but to interact appropriately with each other and the broader economy.  “We
want to be careful to get the balance right-building a more stable financial
system, with better protections for consumers and investors, that allows for
financial innovation in support of economic growth.” 

First, he said, we have to make sure
we have a level playing field at home; that financial firms engaged in similar
activity and financial instruments that have similar characteristics are
treated roughly the same because small differences can have powerful effects in
shifting risk to where the rules are softer. 
A level field globally is also important, particularly with reforms that
toughen rules on capital, margin, liquidity, and leverage, as well as in the
global derivatives markets.  “In these areas we are working to discourage
other nations from applying softer rules to their institutions and to try to
attract financial activity away from the U.S. market and U.S. institutions.” 

It is necessary to align the
developing derivatives regimes around the world; preventing attempts to soften
application of capital rules, limiting the discretion available to supervisors
in enforcing rules on risk-weights for capital and designing rules for
resolution of large global institutions.  Also, because some U.S. reforms are different
or tougher from rules in other markets, there needs to be a sensible way to
apply those rules to the foreign operations of U.S. firms and the U.S.
operation of foreign firms.

 The U.S. also needs to move
forward with reforms to the mortgage market including a path to winding down
the government sponsored enterprises (GSEs.) 
The Administration has already outlined a broad strategy, Geithner said,
and expects to lay out more detail in the spring.  The immediate concern is to repair the damage
to homeowners, the housing market, and neighborhoods.  The President spoke this week about the range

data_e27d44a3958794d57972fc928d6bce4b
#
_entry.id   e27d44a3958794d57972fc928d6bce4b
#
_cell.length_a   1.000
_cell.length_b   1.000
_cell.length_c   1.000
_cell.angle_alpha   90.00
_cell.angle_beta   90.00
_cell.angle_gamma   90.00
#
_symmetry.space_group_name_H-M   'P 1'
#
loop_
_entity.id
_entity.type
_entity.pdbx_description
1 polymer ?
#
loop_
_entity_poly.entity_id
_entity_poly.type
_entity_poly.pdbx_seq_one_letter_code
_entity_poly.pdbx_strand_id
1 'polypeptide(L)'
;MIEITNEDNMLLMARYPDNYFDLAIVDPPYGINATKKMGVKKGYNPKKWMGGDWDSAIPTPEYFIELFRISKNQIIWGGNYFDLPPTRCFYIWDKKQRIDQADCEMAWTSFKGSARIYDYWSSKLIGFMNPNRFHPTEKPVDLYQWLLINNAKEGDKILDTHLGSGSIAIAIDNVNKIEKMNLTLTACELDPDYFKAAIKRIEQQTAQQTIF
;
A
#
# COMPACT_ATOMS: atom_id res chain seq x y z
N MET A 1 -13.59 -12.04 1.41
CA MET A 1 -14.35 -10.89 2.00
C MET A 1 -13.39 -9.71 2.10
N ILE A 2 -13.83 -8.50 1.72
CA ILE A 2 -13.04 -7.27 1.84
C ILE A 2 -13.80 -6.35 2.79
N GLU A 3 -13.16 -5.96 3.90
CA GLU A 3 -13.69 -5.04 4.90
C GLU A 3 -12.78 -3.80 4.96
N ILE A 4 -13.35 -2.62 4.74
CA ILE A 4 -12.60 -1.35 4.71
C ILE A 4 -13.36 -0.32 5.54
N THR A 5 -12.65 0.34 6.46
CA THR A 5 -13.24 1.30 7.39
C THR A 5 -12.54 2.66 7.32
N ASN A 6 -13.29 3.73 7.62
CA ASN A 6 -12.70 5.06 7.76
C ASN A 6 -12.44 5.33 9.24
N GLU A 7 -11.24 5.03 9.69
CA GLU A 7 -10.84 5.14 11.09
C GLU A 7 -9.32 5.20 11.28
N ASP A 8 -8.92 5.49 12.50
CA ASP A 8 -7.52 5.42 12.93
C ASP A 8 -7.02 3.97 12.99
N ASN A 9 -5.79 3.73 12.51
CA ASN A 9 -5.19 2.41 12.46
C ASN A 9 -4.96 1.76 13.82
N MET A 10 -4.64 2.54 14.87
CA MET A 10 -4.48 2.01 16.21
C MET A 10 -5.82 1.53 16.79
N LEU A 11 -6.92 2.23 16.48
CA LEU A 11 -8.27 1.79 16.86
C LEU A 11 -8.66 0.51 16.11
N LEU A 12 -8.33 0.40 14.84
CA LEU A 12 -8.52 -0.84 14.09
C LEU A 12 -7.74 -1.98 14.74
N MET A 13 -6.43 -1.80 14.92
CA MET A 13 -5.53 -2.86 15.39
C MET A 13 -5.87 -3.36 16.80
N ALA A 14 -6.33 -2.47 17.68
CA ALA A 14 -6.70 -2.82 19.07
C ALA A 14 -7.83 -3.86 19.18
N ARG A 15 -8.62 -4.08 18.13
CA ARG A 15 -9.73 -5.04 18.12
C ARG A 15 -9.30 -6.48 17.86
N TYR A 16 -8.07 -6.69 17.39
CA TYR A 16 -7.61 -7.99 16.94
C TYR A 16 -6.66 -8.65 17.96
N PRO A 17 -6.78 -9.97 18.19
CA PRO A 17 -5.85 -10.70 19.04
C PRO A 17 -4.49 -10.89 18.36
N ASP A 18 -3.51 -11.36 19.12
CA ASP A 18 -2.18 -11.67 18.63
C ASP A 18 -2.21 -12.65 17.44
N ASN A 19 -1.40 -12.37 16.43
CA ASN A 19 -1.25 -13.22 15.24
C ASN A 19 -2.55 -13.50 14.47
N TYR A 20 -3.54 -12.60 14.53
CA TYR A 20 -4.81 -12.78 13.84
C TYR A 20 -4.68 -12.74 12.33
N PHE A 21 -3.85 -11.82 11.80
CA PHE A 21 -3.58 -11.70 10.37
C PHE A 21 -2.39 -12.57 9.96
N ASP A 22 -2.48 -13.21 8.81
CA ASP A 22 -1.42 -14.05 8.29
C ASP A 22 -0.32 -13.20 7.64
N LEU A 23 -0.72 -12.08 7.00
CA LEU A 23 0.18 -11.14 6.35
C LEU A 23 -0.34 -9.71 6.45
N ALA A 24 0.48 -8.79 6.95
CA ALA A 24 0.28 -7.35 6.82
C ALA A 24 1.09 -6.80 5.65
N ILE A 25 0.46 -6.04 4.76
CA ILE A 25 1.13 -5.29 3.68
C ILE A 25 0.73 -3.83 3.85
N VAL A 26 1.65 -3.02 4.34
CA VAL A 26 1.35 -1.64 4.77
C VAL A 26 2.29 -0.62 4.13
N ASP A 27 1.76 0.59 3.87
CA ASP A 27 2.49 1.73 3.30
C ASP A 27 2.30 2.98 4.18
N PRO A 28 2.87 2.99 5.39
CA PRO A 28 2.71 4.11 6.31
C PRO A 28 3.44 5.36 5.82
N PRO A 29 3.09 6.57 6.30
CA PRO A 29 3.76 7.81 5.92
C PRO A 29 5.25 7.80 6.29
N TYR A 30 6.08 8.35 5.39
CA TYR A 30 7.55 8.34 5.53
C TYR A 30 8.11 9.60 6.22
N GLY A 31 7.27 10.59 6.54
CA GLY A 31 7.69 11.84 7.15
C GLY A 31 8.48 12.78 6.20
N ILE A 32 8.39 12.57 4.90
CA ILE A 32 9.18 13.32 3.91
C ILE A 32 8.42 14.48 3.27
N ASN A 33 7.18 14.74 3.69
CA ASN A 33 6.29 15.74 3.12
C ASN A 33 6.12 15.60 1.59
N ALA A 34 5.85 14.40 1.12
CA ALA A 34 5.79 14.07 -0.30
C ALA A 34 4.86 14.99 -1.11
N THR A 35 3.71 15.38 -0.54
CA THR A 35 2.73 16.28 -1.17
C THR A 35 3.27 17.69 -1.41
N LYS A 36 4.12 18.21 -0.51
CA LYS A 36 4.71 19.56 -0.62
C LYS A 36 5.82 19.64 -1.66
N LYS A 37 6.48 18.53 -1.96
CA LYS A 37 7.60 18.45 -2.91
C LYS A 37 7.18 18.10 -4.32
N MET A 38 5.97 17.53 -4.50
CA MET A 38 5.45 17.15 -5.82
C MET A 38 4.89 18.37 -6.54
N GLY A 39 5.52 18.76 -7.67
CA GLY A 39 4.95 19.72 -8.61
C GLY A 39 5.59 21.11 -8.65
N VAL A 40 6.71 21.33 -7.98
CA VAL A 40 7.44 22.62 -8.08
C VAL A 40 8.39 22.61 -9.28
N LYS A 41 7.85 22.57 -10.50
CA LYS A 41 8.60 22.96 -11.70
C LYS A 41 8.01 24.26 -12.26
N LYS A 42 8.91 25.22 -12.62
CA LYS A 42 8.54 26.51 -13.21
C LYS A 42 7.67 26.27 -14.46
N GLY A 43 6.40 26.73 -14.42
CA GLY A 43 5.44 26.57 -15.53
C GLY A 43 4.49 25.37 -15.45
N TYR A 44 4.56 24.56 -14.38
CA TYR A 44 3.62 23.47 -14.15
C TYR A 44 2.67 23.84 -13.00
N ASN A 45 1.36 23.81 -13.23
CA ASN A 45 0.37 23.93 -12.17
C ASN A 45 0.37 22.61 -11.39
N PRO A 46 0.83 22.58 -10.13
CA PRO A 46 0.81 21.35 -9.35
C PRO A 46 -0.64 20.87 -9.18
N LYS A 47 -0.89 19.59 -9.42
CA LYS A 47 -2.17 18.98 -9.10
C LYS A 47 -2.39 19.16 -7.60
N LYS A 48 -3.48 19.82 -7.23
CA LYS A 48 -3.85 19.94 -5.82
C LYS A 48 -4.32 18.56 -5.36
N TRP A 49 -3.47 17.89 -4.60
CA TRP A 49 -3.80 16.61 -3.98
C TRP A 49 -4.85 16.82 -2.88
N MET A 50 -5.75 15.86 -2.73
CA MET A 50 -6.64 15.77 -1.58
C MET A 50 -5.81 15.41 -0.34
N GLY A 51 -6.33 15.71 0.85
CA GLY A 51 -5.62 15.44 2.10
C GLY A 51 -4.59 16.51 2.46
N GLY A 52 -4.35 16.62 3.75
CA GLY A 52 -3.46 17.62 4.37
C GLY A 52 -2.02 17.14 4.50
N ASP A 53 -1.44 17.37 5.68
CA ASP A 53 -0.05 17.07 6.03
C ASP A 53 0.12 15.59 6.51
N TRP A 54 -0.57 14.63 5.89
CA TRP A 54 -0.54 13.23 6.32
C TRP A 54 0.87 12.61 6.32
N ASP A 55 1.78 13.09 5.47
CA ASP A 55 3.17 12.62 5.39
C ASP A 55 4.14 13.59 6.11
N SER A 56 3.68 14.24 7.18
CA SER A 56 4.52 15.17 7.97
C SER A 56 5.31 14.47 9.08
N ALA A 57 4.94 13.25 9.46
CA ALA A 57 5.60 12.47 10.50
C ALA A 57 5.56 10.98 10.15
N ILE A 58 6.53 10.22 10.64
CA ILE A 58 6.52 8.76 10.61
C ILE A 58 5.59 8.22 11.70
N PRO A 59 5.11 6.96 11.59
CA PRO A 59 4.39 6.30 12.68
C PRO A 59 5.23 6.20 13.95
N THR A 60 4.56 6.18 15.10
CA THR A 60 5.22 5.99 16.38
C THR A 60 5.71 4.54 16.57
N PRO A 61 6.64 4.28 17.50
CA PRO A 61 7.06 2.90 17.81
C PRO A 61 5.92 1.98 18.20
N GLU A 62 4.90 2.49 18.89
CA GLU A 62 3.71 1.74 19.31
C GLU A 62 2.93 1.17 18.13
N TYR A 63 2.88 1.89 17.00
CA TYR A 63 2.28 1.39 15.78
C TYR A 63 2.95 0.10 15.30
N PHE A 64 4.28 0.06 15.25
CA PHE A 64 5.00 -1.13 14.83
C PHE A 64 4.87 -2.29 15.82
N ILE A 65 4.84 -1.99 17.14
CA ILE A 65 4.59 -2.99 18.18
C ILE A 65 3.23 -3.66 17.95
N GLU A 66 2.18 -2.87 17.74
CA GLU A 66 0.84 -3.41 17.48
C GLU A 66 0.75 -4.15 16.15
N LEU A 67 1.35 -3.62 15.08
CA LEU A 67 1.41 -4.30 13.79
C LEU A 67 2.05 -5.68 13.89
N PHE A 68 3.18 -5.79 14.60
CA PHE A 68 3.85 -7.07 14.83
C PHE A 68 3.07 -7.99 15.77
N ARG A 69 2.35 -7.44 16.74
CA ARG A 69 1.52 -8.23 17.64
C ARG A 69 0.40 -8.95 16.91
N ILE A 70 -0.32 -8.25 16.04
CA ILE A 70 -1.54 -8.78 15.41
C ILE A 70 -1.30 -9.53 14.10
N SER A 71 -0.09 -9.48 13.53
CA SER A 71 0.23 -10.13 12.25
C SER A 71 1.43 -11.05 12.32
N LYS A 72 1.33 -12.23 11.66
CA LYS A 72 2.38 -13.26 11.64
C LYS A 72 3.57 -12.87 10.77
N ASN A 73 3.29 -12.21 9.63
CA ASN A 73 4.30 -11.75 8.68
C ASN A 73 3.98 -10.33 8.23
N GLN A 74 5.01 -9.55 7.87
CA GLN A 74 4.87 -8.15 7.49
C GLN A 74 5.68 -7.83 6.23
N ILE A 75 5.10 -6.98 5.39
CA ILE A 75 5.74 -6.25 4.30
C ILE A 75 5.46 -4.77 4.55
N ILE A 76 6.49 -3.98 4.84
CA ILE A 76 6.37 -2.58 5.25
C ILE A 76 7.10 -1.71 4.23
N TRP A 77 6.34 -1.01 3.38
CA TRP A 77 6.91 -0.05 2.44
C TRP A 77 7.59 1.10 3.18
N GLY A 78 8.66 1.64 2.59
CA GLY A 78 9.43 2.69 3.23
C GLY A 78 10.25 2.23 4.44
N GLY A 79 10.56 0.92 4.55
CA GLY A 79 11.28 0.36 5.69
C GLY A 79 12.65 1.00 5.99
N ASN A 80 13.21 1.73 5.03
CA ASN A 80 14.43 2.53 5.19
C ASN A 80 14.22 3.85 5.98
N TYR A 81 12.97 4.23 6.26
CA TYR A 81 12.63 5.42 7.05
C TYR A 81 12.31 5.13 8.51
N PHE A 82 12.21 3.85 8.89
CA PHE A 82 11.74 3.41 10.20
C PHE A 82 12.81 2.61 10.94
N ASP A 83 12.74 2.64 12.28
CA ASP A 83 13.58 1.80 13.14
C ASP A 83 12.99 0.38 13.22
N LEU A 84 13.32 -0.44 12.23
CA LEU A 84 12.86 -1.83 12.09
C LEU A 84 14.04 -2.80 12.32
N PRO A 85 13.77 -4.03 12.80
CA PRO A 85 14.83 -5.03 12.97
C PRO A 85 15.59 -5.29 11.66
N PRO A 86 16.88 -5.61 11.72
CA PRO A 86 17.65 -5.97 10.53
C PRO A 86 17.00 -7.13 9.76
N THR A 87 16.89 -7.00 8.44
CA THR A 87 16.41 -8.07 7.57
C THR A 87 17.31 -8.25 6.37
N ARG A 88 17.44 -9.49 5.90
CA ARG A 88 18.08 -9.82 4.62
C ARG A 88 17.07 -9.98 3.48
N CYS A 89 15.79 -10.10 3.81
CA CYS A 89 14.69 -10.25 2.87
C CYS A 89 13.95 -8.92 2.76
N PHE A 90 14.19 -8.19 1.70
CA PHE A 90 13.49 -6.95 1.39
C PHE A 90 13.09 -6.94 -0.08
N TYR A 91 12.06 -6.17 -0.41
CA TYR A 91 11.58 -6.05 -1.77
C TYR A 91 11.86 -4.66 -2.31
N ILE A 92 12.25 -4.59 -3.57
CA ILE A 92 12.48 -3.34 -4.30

of tools he plans to use.  Our ultimate goals
are to wind down the GSEs, bring private capital back into the market, reduce
the government’s direct role, and better target support toward first-time
homebuyers and low- and moderate-income Americans.

Geithner said the new system must
foster affordable rentals options, have stronger, clearer consumer protections,
and create a level playing field for all institutions participating in the
system.  For this to happen without
hurting the broader economy and adding further damage to those areas that have
been hardest hit, banks and private investors must come back into the market on
a larger scale and they want more clarity on the rules that will apply. 

Credit availability is still a problem
and there is a broad array of programs in place to improve access to credit and
capital for small businesses.  As
conditions improve, it is important that we remain focused on making sure that
small businesses, a crucial engine of job growth, have continued access to
equity capital and credit.

Many Americans trying to buy a home
or refinance their mortgage are also finding it hard to access credit, even for
FHA- or GSE-backed mortgages.  The Administration has been working closely
with the FHA and FHFA to encourage them to take additional measures to remove
unnecessary barriers and they are making progress.  They will probably outline additional reforms
in the coming weeks.

Bank supervisors, in the normal
conduct of bank exams and supervision, as well as in the design of new rules to
limit risk taking and abuse, must be careful not to overdo it with actions that
cause undue damage to the availability of credit or liquidity to markets.

Geithner said the U.S. financial
system is getting stronger
, and is now significantly stronger than it was
before the crisis.  Among the achievements:

  • Banks have increased common equity
    by more than $350 billion since 2009.
  • Banks and other financial
    institutions with more than $5 trillion in assets at the end of 2007 have been
    shut down, acquired, or restructured.
  • The asset-backed commercial paper
    market has shrunk by 70 percent since its peak in 2007, and the tri-party repo
    market and prime money market funds have shrunk by 40 percent and 33 percent